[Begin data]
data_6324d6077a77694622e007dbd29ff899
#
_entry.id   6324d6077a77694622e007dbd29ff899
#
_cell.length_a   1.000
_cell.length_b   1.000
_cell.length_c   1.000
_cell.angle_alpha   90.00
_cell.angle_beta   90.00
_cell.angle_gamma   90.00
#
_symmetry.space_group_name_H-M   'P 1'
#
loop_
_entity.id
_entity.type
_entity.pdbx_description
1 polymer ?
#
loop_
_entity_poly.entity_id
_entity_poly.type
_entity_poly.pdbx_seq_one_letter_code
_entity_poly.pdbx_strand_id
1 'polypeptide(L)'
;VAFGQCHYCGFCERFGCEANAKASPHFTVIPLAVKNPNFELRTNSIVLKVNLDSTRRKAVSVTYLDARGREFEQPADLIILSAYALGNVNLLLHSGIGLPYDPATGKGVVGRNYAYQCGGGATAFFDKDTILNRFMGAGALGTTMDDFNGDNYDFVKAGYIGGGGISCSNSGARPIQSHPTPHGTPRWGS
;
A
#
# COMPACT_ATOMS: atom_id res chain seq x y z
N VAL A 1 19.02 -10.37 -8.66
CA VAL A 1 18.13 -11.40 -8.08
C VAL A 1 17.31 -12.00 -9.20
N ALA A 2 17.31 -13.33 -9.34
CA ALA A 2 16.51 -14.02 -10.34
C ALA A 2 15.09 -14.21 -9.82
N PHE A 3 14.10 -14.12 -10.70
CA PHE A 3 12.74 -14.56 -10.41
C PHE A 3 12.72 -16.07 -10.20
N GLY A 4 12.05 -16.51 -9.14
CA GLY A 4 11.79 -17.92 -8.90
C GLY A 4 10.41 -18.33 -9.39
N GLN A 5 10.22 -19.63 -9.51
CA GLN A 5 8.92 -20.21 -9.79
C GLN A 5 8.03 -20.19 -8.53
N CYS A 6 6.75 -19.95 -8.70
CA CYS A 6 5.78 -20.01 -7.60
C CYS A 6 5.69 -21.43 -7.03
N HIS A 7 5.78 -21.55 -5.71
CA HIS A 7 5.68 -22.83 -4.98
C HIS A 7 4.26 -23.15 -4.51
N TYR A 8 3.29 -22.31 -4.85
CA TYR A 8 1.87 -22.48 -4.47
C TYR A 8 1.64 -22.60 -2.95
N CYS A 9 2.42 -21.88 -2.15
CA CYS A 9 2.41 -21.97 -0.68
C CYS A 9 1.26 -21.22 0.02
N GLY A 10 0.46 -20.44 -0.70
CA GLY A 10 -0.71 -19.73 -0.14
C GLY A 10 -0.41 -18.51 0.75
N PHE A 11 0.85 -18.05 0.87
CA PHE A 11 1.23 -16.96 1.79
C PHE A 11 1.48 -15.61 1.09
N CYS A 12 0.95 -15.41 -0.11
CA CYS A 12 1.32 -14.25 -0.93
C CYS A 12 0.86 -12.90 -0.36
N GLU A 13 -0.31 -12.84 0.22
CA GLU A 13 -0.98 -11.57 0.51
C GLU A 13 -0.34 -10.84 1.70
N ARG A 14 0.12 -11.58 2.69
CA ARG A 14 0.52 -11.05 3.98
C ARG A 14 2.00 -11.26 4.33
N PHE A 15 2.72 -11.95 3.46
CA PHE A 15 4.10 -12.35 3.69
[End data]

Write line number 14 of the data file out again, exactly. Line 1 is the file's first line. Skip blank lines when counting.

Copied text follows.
loop_